The DISTRIBUTION IN THE UK session with Peter Buckingham and Alex Stolz from the UK Film Council was based upon the factual research the UKFC have done into what motivates audiences to see a film, who watches what, and the things that are most profitable because they attract a larger audience. Though the information is easy to comprehend and largely what you'd expect, it's also quite complex in terms of understanding what producers and distributors are looking for in a film and, of course, that all begins at script level. Too complex to go into great detail here in a blog post but certain things stood out.
People who attend the cinema alone tend to be in a very small minority of film buffs and those who work in the industry. The vast majority of people attend with friends or a partner and therefore some kind of negotiation of 'what to go and see' tends to be involved. Films easilly identified by genre tend to do better because it is easier to describe the type of film to others in a recognisable way. Audiences tend to know what genre they like and, interestingly, drama was not one they tend to even classify. Other factors come into play like what sort of genre appeals to different sexes (are we not all looking for the perfect date movie?) and the appeal of known factors involved, well known names (both as audience draw and often as assurance of a certain quality/delivery of product) and publicity/buzz around the film, ie. have people heard enough about it to know if they want to see it or not. A number of factors need to be in play for a film to be successful and obtain the production finance & support it needs to get made and distributed. A lot of that decision making is made purely on the screenplay.
Work was a big factor with audiences seeming to veer toward factors they didn't get day to day at work, excitement, entertainment, glamour etc. and American Films were largely more popular than UK films for delivering higher levels of those factors. The downside to American film was considered to be schmultzy or overly patriotic material as we are much more amoral in Europe and don't like to be preached to. The upside of UK films was the ones that are clever/intelligent whilst the downside was films that are gritty and miserable. There were factors that could lift a more gritty or schmultzy film into more profitable/poplular likelihood of being successfully distributed. Music was a huge uplifting factor, and one that has been used very successfully to raise films that were gritty and miserable into popularity. It's worth understanding a lot of these things that go through the mind of people who have the power to green light your screenplay and what boxes they're looking to tick in order to sell your story to them.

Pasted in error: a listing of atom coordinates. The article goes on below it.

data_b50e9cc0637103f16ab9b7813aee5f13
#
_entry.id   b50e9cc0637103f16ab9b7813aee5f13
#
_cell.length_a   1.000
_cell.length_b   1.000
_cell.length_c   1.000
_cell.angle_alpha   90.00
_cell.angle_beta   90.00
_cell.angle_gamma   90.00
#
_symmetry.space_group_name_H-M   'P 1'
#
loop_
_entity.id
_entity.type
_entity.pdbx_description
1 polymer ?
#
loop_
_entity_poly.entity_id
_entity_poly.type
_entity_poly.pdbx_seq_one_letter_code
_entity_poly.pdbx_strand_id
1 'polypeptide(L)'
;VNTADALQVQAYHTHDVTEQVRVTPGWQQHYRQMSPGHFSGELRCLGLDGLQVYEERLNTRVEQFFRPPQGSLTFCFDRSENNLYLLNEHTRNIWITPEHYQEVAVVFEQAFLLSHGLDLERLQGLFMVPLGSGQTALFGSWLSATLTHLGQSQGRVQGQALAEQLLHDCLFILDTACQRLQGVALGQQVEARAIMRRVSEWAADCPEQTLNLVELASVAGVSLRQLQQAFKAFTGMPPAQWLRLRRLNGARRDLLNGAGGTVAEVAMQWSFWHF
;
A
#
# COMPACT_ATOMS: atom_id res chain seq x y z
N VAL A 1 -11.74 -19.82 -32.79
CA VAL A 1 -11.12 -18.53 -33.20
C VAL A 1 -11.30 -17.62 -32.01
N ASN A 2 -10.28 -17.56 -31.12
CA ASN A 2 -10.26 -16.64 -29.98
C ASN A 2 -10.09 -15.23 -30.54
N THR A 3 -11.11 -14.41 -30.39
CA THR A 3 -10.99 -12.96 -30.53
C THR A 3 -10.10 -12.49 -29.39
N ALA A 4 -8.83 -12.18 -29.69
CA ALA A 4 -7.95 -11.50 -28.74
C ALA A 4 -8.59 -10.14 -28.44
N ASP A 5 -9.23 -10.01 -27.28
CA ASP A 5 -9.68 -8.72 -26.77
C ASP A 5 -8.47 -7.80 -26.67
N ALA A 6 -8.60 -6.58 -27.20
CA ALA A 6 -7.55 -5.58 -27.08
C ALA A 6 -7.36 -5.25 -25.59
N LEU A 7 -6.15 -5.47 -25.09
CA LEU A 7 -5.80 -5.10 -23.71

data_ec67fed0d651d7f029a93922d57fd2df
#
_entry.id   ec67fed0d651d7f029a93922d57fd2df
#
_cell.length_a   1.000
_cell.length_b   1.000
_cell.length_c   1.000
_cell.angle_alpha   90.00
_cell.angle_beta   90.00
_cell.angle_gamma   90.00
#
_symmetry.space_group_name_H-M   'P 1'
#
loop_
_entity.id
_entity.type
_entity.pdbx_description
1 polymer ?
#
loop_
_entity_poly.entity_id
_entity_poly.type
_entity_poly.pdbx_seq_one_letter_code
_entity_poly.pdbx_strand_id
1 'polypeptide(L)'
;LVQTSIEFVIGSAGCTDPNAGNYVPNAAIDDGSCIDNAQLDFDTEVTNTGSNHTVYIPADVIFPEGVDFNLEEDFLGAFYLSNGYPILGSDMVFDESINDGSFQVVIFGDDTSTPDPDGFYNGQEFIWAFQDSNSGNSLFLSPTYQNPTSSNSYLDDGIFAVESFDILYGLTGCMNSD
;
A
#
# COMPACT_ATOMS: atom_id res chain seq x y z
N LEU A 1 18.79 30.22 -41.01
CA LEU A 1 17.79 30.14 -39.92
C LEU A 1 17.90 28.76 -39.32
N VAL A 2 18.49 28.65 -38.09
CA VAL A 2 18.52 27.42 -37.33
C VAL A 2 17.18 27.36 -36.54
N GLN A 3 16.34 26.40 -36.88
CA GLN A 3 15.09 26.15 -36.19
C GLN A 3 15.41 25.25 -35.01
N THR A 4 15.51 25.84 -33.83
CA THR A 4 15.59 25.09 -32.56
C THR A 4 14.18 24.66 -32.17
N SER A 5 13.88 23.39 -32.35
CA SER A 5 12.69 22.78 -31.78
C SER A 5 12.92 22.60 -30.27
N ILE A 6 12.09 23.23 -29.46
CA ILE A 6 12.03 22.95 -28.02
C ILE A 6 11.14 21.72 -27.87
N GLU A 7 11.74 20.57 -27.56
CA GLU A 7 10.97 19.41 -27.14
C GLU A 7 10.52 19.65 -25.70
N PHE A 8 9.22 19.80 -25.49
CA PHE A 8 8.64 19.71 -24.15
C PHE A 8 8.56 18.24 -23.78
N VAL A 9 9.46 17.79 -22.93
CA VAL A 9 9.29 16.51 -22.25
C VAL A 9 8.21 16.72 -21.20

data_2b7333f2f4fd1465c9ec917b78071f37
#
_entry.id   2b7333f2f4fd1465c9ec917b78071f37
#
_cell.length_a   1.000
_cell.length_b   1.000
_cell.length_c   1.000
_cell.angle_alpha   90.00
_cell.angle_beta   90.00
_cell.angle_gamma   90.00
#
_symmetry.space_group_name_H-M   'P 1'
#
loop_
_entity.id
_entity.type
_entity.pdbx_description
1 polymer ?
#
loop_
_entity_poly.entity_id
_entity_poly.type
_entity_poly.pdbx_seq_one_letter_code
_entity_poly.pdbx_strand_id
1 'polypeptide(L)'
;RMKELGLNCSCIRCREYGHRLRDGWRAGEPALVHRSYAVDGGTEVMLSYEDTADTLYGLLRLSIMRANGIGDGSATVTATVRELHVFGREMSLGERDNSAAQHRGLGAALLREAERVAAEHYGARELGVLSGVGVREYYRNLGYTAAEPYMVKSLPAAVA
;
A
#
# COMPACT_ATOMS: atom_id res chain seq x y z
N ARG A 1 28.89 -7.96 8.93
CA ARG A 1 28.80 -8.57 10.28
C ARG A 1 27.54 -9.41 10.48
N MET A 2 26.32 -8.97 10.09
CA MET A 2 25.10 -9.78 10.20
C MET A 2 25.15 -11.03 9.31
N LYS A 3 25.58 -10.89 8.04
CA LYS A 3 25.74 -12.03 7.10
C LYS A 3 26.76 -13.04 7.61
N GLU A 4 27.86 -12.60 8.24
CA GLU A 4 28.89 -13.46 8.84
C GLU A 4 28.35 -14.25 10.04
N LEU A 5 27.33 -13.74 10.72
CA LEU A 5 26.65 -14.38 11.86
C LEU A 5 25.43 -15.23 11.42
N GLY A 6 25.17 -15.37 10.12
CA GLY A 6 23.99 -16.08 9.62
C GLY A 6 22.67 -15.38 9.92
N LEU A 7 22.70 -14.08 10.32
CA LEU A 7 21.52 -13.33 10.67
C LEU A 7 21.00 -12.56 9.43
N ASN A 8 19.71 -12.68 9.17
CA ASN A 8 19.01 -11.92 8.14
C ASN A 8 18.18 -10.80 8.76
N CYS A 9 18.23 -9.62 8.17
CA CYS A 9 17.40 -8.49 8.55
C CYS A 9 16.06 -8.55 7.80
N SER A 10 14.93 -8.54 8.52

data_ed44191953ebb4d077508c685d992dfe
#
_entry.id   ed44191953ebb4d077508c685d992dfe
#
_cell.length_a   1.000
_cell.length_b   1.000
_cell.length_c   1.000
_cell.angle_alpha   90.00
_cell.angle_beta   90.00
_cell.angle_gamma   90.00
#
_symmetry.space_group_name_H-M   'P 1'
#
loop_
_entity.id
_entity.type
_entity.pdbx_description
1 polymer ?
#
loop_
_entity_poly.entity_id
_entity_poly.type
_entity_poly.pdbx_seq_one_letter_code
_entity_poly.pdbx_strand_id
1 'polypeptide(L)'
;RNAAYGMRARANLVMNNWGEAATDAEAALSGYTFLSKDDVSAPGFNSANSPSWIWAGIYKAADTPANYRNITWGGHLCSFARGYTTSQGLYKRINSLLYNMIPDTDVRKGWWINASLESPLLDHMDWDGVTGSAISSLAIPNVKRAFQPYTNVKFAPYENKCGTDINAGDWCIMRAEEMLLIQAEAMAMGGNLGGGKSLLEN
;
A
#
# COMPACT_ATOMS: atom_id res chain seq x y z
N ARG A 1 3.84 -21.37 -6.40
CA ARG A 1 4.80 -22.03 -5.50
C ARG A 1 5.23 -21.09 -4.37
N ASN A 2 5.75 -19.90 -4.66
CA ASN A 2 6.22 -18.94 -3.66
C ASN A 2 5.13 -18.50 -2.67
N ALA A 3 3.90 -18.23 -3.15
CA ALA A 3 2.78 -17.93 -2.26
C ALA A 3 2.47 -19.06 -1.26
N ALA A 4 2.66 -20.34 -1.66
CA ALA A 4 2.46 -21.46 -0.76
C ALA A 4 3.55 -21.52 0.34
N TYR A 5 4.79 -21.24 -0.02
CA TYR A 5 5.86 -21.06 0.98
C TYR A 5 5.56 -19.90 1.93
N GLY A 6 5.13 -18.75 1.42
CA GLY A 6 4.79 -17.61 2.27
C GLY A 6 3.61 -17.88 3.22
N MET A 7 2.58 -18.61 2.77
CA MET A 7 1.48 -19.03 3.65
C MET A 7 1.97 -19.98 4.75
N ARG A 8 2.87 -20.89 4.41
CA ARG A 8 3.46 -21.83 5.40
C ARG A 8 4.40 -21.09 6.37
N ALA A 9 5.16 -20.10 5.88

Finally we heard about the exit polls that the UKFC have taken when they've funded projects and they can be quite interesting too in terms of what people say motivates them to see a film. They are all available on the UKFC website with analysis reports so you can take a look for yourselves http://www.ukfilmcouncil.org.uk/exitpolls
How these sort of statistics can affect how a film is marketed and might affect how a writer should pitch a project. Information I felt was really worth knowing. In fact some of it (the stuff about how a film is chosen, the importance of genre, and how a film is marketed clearly) is something I learned when I was first taught screenwriting by Elliot Grove at Raindance Writer's Lab. Interesting to see how this information holds true years later and the factors that influence audiences haven't changed much.